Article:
PACTS Comments on 2010 Reported Road Casualties

Commenting on figures published today by the Department for Transport showing road deaths at an all-time low, Robert Gifford, Executive Director of the Parliamentary Advisory Council for Transport Safety (PACTS), said “These figures are obviously a good news story for the road safety profession and for the community that it serves. They are the result of over 20 years commitment to improving safety by successive governments of all parties and by the public, private and professional sectors. That said, we should not ignore the fact that each of the deaths and serious injuries will affect families for years to come. We also cannot ignore the fact that any of the slight injury crashes could have been more serious if other factors had intervened.

“It is especially good to note that car occupant deaths have fallen by 46% since 2006. This is more than the effect of the recession. It shows that improvements in car design, increased levels of enforcement via safety cameras and drink-drive campaigns and investment in road engineering make a real difference.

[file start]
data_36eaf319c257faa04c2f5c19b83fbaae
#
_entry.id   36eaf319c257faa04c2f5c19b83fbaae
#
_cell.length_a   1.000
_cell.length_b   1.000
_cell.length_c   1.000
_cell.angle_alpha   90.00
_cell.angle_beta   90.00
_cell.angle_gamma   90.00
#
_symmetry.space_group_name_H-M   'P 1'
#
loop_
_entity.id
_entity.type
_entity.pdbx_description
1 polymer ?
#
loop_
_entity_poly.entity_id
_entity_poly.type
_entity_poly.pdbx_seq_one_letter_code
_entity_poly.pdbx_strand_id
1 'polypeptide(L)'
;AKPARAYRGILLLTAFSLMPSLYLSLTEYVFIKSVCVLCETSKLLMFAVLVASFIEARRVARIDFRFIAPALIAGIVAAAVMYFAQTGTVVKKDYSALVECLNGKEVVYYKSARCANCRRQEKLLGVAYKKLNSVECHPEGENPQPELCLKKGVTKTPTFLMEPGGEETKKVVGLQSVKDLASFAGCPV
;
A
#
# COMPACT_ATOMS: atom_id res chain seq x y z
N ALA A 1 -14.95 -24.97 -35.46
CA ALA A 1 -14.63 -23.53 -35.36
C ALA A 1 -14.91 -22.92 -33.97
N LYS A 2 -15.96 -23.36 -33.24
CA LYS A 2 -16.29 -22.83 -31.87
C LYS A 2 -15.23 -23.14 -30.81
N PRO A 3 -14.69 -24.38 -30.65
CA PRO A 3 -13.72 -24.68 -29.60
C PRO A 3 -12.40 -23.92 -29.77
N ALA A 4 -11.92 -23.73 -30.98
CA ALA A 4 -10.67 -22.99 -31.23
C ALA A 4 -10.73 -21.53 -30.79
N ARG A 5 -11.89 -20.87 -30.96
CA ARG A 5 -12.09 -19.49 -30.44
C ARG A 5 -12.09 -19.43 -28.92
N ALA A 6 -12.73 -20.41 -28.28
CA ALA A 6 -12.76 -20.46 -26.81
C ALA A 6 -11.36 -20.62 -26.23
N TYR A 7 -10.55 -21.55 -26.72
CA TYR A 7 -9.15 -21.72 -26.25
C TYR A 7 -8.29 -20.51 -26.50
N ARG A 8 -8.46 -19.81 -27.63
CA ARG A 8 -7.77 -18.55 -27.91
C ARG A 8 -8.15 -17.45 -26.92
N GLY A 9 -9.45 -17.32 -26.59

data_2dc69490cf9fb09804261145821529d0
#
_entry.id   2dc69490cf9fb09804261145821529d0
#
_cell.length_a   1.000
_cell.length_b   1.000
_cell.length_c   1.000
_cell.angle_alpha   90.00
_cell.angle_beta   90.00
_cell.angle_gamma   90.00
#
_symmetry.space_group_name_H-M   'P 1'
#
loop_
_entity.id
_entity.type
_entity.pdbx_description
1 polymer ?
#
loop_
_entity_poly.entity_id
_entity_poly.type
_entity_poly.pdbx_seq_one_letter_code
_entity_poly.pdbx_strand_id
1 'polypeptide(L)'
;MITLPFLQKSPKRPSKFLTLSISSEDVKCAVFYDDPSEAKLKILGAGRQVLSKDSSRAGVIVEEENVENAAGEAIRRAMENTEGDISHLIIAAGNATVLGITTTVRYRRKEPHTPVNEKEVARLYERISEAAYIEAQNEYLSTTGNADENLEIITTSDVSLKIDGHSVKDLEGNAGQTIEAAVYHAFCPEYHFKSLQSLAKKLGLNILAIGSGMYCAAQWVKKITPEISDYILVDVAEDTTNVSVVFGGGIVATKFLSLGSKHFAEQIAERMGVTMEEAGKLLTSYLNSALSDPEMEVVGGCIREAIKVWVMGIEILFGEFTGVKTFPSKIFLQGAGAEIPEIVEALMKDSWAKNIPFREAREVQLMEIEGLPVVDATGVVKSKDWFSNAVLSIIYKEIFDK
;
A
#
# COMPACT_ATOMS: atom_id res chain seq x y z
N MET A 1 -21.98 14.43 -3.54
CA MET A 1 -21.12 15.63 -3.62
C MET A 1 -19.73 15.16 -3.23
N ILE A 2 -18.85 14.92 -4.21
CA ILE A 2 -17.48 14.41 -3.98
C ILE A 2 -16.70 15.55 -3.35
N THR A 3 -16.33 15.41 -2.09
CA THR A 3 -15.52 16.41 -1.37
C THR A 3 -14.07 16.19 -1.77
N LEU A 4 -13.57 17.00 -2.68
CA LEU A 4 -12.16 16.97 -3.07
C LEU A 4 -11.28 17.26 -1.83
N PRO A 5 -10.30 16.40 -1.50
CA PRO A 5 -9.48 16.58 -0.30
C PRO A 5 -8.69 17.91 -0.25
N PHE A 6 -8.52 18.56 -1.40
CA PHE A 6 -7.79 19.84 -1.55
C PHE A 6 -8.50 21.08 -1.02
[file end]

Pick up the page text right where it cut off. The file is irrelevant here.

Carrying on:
“One issue of concern is the rise for the third year running of casualties among cyclists. These deaths and injuries have risen by 6% since 2007. At the same time, estimated cycling levels have risen by 17%. Perhaps we are now beginning to see the impact of “safety in numbers”. The policy objective at which to aim must be to get more people cycling more safely.

“What these figures do now throw into question is the relevance of the forecasts contained in the DfT’s Strategic Framework for Road Safety. On current trends, we can achieve the central projection on deaths within two years. Even the forecast for 2030 of a reduction of 10% is easily within our grasp.

“Sweden has shown the rest of Europe that the Vision Zero approach, backed up by a commitment to systematic analysis of the right intervention, makes a real difference. Our government should aim not merely to emulate but to overtake Sweden, offering real leadership to the rest of the world in the UN Decade of Action. The last four years show that with commitment and leadership real progress can be made. Great Britain now has a real opportunity to lead the world. I urge the government to take it.”

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